LED Automation Software: Understanding the Process Through Data is an Important First Step

Previously, I wrote about how LED manufacturers were striving to shorten the time between initiating the LED manufacturing process and measuring their performance in an effort to improve the product yields and possibly even boost LED performance.

Certainly one of the keys to making this possible is having rapid access to manufacturing data. There are many ways to gather data for analysis by the process engineers. It can come from the process tools—for LED, the EPI and Litho steps are quite critical to the performance of the final device. Data can also come from the measurement or metrology tools, which are critical for providing the correlation between process parameters and device performance. And manufacturing process routing or tracking information provides the context backbone that makes the rest of the data pertinent.

The true added value in having all of this data, comes from the ability to analyze it as a whole. It is a data mining activity in which multiple data sources need to be analyzed together, as shown in the figure above. Only through analysis and understanding can we turn raw data into information that is actionable.

In a recent presentation, Professor Kei May Lau of the Photonics Technology Center at Hong Kong University of Science and Technology, noted that when it comes to process improvement on MOCVD tools, the manufacturer must be very experienced in the tool and the process characteristics. “But a ’good grower’ must also possess the traits of a good detective,” she said. This struck me as a very elegant way to say that intuition is currently a big part of process success. Without a mechanism for capturing all of the process data and analyzing it, the process engineers will continue to rely chiefly on intuition. This likely means that tools and processes will be independently adjusted based on the instincts and experience of the individual engineers. The result may be some local optimization of certain tools, but the bigger productivity payoff comes from harnessing process information that validates the collective improvements of the local tool owners.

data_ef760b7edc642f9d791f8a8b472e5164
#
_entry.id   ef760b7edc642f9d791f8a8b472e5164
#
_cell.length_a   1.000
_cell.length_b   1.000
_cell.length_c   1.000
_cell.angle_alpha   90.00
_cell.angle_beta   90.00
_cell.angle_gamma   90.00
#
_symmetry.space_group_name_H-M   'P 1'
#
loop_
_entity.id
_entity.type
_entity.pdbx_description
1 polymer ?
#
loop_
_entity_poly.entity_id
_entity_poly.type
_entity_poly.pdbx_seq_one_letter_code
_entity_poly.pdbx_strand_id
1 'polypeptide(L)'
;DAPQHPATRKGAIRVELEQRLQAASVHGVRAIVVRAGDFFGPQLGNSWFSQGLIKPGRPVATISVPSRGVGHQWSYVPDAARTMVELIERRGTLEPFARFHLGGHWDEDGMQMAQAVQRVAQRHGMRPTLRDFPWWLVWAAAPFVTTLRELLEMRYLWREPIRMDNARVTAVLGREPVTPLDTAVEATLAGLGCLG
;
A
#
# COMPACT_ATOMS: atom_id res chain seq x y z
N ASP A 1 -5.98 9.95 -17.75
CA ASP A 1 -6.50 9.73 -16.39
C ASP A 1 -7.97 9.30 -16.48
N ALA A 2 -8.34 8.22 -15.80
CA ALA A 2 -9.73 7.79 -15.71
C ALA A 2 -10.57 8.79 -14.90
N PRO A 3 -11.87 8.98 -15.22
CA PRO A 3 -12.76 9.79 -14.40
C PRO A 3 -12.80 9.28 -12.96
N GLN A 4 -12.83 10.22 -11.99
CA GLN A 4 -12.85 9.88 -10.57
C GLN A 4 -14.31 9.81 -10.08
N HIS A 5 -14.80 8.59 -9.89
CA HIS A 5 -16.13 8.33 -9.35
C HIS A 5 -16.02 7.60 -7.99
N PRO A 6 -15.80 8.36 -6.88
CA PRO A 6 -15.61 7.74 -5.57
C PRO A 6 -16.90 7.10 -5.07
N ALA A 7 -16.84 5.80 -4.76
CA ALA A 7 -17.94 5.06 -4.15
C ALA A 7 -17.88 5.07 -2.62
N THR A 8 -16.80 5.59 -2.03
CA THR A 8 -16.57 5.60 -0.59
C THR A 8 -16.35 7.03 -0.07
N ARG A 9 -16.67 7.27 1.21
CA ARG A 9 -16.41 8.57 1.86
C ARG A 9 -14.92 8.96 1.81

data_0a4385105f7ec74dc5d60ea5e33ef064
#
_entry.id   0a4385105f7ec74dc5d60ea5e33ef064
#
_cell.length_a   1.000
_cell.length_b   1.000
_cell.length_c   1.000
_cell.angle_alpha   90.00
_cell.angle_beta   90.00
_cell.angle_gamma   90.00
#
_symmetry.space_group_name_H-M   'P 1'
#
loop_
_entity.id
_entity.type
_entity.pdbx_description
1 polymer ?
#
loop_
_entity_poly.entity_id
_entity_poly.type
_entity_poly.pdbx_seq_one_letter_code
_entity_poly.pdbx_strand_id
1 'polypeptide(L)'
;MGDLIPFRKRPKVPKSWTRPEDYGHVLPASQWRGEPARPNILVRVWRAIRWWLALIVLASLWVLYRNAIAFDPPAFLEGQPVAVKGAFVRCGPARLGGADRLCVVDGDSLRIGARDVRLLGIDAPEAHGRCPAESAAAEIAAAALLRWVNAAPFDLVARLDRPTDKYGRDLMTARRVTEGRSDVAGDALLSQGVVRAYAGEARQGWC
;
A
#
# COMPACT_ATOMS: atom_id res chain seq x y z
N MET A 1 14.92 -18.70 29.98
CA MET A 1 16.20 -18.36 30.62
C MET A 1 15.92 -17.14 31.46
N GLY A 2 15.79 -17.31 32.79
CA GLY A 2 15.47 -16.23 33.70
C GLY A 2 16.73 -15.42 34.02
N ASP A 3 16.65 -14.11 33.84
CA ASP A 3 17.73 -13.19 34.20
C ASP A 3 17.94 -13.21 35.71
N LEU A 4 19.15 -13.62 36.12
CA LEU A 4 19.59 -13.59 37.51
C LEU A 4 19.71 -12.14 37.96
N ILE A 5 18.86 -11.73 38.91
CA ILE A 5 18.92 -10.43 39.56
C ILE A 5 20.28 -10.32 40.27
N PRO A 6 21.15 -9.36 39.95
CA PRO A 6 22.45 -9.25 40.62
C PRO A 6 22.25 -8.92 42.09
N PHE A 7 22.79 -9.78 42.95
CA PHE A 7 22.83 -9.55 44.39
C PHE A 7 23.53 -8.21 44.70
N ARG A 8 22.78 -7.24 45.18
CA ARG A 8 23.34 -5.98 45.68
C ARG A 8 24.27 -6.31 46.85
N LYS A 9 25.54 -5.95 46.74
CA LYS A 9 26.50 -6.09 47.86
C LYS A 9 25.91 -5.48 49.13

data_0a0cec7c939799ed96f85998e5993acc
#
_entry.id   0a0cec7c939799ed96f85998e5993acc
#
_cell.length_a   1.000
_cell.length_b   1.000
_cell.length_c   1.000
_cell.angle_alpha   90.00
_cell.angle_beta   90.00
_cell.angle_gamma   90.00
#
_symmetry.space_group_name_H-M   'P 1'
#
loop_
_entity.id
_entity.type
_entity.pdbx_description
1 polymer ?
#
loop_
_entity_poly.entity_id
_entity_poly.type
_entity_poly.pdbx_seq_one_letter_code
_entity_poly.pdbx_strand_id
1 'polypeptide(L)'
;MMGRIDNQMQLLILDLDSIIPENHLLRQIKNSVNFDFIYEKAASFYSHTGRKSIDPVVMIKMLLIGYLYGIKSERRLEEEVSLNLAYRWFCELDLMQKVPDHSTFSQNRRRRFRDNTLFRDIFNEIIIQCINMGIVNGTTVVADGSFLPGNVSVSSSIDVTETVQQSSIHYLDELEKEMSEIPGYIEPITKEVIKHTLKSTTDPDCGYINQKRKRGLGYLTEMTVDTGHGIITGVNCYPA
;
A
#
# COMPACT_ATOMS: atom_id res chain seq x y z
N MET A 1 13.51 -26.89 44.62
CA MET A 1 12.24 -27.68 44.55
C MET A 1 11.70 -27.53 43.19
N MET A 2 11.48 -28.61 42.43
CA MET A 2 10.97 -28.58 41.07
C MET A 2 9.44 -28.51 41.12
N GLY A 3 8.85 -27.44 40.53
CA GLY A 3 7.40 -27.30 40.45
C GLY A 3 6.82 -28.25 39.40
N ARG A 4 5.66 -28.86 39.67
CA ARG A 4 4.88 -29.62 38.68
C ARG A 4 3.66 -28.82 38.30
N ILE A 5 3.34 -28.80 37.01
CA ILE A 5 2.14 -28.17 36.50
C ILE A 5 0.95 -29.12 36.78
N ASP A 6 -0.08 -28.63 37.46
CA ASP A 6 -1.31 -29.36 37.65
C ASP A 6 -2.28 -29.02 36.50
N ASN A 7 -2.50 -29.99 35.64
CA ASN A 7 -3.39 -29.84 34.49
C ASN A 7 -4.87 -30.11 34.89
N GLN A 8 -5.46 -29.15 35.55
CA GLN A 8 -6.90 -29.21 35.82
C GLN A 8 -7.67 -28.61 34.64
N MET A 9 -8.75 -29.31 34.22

Going forward, for the LED manufacturer, being an effective detective requires more than just experience and intuition. It requires four key components:

1) Real time manufacturing system that traces lots, locations, times, etc.

2) Real time process data coming off the key tools that is captured in a database.

3) Real time measurement data from all of the metrology tools (in-situ, probe, defect tracking, etc.)

4) A solution that can pull the data together and easily drive real time analysis of the data.

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